Hi everyone! My apologies for not replying sooner--this week got rather hectic for me, and I fell behind on this thread.
First, thanks to everyone that's e-mailed me so far! I am still looking for additional candidates, so don't hesitate to contact me if you're still interested.
I'll try to cover a few different replies at once:
- I'd be happy to post my results here when I'm done. That won't be until May 2011, but I'm more than willing to share what I find out with the community.
- I don't want to reiterate what other posters have said, but just to clarify, I use the word "queer" as an umbrella term for all "alternative" sexualities. That being said, many people (including myself) also now use the word "queer" as a way of identifying their sexual orientation when it doesn't neatly fit into the hetero/homo/bi categories. Even though we've tried to reclaim it as a positive word, however, many LGBT people (especially those who lived through the initial AIDS crisis) still object to its use and associate it with its history as a slur.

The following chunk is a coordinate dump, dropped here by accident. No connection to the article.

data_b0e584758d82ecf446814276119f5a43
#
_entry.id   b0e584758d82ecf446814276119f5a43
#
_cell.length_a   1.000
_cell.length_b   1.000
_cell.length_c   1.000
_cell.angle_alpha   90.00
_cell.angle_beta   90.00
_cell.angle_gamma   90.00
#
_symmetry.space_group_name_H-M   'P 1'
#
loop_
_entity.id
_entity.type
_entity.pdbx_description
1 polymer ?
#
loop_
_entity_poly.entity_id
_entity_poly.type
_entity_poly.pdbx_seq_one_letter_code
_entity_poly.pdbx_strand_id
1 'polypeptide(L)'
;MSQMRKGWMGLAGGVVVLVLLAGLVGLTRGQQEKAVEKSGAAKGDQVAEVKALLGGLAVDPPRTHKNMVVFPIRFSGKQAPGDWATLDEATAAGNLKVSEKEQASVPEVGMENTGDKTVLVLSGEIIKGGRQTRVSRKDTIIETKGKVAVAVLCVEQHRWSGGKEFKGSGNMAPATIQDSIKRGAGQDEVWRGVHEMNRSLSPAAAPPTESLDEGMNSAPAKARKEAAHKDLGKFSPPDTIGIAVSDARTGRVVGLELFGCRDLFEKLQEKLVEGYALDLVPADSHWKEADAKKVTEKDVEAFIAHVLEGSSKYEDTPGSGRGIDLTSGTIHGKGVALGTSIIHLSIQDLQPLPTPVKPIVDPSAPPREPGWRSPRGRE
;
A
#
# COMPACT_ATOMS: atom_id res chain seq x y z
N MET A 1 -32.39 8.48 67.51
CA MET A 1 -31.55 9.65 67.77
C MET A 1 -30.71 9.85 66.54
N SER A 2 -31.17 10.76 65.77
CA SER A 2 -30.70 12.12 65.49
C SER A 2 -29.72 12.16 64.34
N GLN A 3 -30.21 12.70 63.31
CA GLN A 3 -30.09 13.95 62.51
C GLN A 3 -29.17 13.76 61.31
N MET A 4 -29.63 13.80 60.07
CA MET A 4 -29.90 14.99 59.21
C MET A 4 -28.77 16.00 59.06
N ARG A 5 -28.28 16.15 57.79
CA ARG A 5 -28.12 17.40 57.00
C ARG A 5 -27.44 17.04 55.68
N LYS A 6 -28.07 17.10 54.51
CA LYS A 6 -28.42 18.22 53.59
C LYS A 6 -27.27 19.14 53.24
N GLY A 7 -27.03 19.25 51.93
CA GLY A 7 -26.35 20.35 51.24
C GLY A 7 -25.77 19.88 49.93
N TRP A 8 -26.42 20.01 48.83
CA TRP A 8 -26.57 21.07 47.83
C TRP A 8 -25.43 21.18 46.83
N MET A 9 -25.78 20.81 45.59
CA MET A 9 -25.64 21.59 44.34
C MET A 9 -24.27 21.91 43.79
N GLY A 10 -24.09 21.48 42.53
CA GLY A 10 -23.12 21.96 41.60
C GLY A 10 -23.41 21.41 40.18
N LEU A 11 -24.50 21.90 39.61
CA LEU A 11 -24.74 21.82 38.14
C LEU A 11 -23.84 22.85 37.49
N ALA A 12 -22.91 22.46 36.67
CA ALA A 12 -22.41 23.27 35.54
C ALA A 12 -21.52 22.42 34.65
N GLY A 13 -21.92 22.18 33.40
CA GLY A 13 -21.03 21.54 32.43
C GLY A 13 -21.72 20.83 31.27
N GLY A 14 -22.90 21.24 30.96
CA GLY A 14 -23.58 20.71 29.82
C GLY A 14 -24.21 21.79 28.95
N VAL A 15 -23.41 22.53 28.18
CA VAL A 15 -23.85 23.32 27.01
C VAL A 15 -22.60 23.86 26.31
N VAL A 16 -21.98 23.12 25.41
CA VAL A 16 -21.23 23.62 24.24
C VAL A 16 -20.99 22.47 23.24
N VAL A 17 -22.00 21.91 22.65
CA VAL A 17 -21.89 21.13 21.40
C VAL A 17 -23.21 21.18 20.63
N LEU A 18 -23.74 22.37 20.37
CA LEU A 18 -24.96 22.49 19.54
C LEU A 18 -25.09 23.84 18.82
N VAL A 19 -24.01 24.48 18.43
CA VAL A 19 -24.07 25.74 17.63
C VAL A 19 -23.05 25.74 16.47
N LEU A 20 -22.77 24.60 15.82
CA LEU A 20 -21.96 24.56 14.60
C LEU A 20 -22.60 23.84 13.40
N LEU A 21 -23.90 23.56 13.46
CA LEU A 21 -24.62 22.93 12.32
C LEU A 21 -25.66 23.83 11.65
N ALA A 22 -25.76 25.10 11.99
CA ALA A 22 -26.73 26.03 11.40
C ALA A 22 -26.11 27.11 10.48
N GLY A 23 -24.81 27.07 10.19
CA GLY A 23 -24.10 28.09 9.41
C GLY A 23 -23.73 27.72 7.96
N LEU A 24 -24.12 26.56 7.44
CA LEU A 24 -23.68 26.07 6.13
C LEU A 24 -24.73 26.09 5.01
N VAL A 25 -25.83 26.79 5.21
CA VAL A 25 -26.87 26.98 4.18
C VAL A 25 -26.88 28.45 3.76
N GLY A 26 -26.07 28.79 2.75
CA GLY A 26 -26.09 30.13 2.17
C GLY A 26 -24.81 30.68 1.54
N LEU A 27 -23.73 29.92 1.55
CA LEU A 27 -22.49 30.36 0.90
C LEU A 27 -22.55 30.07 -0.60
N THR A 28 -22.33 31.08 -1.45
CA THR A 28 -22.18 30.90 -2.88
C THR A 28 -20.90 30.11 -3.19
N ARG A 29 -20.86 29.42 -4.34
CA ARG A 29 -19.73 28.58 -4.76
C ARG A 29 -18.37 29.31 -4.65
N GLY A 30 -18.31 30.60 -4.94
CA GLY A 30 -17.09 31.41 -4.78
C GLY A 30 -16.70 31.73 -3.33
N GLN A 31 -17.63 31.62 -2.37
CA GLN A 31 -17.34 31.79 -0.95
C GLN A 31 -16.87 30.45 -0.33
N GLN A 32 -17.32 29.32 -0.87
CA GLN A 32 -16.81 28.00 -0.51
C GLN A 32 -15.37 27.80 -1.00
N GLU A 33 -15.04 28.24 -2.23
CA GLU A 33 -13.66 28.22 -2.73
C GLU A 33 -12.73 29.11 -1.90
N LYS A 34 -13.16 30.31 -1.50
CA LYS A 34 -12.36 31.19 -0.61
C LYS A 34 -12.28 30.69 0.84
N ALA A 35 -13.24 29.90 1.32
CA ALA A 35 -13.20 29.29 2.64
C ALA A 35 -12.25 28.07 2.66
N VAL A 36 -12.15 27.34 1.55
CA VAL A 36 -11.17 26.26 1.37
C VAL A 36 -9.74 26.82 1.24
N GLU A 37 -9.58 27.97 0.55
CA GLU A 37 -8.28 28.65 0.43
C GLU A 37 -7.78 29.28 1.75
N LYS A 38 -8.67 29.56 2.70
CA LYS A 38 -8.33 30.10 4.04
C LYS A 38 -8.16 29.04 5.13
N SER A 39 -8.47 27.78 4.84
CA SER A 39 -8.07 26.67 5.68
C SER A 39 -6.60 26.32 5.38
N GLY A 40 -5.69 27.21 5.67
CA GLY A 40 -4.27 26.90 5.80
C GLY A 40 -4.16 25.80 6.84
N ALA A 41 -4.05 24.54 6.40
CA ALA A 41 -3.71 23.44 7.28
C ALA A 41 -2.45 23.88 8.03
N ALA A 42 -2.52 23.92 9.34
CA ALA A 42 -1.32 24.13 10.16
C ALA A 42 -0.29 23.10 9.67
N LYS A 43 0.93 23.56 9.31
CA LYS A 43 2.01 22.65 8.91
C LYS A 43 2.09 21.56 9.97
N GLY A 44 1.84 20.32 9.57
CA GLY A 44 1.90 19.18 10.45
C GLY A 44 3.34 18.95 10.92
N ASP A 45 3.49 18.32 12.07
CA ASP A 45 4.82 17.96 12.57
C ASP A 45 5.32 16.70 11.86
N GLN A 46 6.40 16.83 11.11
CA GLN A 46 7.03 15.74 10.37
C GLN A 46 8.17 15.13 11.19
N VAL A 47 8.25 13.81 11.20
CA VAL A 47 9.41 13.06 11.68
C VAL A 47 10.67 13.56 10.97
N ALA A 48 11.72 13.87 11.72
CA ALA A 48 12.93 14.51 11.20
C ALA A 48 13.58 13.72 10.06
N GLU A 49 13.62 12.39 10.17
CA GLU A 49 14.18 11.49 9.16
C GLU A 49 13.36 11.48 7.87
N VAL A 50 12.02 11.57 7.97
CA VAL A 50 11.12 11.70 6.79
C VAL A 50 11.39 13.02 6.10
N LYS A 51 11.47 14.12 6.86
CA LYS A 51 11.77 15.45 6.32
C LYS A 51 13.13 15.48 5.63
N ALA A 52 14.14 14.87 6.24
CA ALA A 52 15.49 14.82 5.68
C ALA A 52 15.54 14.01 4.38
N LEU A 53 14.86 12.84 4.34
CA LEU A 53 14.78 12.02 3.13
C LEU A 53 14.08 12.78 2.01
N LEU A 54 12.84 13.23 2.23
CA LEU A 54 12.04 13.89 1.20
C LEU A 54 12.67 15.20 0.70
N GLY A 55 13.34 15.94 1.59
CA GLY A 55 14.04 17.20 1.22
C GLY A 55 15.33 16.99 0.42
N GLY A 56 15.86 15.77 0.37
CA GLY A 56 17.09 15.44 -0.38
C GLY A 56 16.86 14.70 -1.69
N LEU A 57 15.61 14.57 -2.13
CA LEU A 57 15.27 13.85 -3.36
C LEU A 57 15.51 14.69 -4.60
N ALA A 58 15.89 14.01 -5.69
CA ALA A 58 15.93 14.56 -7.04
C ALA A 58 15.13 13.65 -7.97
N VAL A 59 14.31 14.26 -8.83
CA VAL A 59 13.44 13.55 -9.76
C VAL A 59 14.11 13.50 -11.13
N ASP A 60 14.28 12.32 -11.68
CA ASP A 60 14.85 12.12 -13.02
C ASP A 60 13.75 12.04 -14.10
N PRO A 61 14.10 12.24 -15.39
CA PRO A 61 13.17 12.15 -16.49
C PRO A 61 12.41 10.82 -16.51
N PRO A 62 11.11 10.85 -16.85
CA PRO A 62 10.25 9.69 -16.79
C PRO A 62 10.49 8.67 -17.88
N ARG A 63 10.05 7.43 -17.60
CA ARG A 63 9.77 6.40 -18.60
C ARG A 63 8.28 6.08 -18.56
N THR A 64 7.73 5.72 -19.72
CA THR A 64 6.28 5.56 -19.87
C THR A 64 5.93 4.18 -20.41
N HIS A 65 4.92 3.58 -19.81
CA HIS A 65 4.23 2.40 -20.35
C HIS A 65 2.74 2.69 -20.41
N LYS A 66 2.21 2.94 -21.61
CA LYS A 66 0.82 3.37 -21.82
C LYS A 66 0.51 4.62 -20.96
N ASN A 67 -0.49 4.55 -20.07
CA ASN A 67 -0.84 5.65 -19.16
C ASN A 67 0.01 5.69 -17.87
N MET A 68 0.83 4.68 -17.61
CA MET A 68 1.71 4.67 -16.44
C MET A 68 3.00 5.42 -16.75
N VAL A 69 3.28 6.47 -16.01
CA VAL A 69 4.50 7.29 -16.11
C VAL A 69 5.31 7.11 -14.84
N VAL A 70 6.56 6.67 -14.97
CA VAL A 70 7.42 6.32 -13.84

- For those of you interested in reading more academic research on polyamory: there are several researchers who are focusing on polyamory right now, and whose work has been very helpful to me as I prepared for my own research. I highly recommend Meg Barker and Darren Landridge's Understanding Non-Monogamies
--it's an expensive book (so you may want to see if you can get it from a local library), but it addresses the widest range of the poly community I've seen yet, and contains some very thought-provoking essays. I also recommend looking up articles by Elisabeth Sheff, Meg Barker, or Ani Ritchie (maybe through Google Scholar, or your local university's journal databases). There was also an issue of the academic journal Sexualities
from 2006 that focused solely on poly issues; again, your local university might have a copy or online access to it. Hope that helps a bit!
I think that hits the major points, but if I overlooked someone's comment/question, please let me know and I'll be happy to answer.